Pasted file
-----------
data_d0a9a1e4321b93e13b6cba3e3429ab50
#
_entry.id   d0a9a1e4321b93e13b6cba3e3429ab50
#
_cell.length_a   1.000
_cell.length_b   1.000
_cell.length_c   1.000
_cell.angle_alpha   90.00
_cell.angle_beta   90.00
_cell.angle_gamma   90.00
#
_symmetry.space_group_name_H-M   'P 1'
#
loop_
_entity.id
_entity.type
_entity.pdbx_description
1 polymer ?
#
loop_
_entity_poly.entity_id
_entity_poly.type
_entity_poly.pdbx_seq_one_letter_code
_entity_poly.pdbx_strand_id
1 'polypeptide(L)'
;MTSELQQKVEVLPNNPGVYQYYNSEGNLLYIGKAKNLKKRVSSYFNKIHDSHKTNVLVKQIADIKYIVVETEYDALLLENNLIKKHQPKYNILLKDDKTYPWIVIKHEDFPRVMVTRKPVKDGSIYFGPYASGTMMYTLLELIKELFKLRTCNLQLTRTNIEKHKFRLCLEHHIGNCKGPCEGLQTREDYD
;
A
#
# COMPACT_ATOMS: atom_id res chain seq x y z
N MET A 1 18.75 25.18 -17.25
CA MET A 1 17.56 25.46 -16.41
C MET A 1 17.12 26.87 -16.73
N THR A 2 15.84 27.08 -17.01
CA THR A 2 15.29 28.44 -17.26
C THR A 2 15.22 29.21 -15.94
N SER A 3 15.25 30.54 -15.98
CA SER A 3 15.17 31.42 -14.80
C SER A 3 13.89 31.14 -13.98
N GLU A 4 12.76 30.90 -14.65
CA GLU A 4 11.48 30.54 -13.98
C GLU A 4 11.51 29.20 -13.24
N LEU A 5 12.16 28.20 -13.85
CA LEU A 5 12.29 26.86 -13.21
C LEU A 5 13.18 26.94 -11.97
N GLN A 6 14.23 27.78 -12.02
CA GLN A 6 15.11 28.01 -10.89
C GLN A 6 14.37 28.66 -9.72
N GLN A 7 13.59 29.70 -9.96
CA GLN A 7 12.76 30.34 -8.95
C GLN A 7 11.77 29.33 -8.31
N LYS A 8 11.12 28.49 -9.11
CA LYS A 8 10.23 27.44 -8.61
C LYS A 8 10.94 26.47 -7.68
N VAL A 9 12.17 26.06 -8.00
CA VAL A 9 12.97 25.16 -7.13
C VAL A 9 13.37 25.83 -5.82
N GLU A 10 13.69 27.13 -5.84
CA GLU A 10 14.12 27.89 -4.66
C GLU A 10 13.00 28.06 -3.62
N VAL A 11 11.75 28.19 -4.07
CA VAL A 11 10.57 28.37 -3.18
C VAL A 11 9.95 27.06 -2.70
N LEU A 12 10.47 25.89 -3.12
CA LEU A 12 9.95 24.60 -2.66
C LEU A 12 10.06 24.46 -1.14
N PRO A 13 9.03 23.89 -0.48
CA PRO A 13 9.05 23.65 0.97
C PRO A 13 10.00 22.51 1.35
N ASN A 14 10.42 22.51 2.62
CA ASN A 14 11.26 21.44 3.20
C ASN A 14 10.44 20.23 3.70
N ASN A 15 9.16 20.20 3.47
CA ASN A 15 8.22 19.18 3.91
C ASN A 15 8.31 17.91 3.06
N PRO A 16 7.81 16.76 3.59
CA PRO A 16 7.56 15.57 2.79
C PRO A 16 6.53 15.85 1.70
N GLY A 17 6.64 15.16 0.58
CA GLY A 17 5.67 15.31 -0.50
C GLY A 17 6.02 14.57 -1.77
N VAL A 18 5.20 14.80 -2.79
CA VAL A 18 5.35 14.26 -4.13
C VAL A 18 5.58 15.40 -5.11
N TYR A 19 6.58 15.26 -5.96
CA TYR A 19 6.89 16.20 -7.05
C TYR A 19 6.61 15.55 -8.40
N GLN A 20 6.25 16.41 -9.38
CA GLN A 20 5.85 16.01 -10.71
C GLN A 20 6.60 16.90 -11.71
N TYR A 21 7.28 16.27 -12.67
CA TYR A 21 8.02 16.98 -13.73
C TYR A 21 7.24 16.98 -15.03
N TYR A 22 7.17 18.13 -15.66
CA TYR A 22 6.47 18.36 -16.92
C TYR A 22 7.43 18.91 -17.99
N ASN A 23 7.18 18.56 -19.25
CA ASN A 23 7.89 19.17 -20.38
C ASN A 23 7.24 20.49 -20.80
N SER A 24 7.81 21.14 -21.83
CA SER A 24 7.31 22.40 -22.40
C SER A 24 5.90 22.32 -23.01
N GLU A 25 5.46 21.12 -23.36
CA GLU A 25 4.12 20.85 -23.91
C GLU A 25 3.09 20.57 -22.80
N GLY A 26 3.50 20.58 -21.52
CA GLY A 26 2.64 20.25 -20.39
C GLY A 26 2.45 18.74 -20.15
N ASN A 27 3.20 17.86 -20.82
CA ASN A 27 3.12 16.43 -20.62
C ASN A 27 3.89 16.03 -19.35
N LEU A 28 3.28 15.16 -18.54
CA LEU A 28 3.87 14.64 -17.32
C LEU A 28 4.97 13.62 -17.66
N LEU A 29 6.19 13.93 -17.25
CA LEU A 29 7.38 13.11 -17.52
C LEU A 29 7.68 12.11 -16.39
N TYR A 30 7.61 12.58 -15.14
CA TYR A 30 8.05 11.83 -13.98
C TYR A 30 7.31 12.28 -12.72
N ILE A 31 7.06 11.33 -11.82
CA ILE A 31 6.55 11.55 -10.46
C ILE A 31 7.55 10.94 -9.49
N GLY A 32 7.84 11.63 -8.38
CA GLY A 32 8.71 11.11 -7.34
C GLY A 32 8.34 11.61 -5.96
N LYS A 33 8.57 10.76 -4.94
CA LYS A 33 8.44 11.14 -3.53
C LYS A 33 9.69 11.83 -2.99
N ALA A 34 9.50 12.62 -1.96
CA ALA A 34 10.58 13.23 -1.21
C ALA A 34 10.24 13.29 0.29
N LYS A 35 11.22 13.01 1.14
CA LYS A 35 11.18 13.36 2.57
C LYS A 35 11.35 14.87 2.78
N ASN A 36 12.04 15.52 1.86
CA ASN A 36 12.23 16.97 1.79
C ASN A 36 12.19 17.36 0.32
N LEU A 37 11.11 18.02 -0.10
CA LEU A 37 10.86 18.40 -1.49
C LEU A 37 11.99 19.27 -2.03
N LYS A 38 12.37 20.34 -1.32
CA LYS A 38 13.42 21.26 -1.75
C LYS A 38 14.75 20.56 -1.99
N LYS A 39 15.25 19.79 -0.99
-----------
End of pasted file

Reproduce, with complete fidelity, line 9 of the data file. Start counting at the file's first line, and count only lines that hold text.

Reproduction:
_cell.angle_beta   90.00